Hot Property: The Stealing of Ideas in an Age of Globalization

By Michael D. Moberly

*****Hot Property: The Stealing of Ideas in an Age of Globalization. By Pat Choate; published by Alfred A. Knopf, (Web); 368 pages; $26.95.

If there’s one thing that can generally be said about books on intellectual property protection, it’s that they’re unbeatable cures for insomnia. Thankfully, this book is different.

Part history lesson, part scary bedtime story, Pat Choate’s Hot Property is chockablock with intellectual-property anecdotes spanning the past 200 years. Choate describes how the emerging United States was “by national policy and legislative act, the world’s premier sanctuary for industrial pirates.”

Eli Whitney, the inventor of the cotton gin, nearly went bankrupt protecting his work from being pirated, for example. Choate inserts these tidbits of history to artfully illustrate his points about the theft of intellectual property (IP) and the consequences of that problem.

An idea, by definition, exists solely in the mind, where it remains happily and comfortably secure, but not very useful. To have any value, an idea must be expressed, and therein lies the problem. Fundamentally, the protection of ownership rights to “products of the mind” represents a social contract between society and the person who expresses the idea. Choate’s book is filled with small stories that collectively paint a larger picture of the breakdown of that social contract.

As the book notes, most people do not recognize the scope of the problem or its consequences. To a lesser extent, they are complicit in the problem.>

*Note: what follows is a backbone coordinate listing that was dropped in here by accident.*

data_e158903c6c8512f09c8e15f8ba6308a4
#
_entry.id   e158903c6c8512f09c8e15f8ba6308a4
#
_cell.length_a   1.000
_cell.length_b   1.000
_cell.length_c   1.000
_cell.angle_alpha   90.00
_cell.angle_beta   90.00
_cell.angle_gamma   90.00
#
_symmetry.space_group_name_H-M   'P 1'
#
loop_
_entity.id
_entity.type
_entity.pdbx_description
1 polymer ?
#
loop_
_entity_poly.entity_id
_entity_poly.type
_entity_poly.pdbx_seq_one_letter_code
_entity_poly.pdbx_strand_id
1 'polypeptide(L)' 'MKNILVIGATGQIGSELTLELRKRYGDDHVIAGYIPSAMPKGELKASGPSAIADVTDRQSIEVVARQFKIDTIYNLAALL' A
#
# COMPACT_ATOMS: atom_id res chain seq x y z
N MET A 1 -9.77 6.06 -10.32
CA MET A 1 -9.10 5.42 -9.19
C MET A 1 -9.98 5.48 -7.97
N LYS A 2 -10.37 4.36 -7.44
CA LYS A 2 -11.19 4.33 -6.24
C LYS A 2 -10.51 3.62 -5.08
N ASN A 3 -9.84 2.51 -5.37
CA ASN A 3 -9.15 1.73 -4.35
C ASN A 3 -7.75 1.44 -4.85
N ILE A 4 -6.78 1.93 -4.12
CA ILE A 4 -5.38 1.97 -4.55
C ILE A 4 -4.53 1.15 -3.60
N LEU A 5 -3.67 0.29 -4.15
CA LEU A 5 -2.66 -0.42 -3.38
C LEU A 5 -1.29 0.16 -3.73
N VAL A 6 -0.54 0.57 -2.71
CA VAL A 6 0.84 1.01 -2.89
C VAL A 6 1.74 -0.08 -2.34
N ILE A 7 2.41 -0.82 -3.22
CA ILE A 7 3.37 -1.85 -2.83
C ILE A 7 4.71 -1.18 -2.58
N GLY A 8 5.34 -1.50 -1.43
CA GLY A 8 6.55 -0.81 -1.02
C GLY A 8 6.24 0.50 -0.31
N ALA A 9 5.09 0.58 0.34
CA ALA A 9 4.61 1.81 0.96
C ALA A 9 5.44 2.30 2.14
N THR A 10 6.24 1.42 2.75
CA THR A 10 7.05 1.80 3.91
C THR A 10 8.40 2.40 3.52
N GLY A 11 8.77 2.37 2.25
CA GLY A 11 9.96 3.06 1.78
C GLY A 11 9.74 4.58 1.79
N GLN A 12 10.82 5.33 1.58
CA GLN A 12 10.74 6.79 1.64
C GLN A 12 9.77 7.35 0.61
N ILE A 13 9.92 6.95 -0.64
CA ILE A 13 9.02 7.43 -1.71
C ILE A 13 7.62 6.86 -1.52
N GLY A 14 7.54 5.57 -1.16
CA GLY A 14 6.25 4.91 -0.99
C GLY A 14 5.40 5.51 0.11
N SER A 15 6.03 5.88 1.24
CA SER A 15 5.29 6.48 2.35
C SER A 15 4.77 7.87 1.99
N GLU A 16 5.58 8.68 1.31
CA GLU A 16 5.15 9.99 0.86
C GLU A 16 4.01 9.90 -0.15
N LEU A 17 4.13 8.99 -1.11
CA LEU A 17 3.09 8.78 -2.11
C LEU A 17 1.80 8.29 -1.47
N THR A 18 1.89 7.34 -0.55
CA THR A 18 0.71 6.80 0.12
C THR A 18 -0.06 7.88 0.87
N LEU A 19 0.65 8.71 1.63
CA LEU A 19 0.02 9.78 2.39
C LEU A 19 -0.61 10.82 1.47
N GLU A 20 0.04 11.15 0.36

Many factors contribute to product piracy and counterfeiting, including the increase in both tools and opportunities and the relative anonymity of the act. For the counterfeiter, there are few impediments to entry. Startup costs are low, no R&D is necessary, deterrents are weak, and the potential for quick and large profits is high.

Clearly, every innovator is at risk, and Choate advocates that all owners and originators of IP worldwide take responsibility for addressing the matter. The author fears, though, that the United States lacks the will to confront these issues, which will continue to get worse.

Hot Property is an excellent choice for anyone who wants to acquire a basic understanding of global issues surrounding intellectual property. Even better, the book makes for an entertaining read.

Reviewers: Michael D. Moberly is the founder of Knowledge Protection Strategies of Memphis and St. Louis. He is a member of ASIS’s Information Asset Protection Council. William R. Halliday is director of global security for Marsh & McClennan Companies, in New York City. He also sits on the ASIS council.



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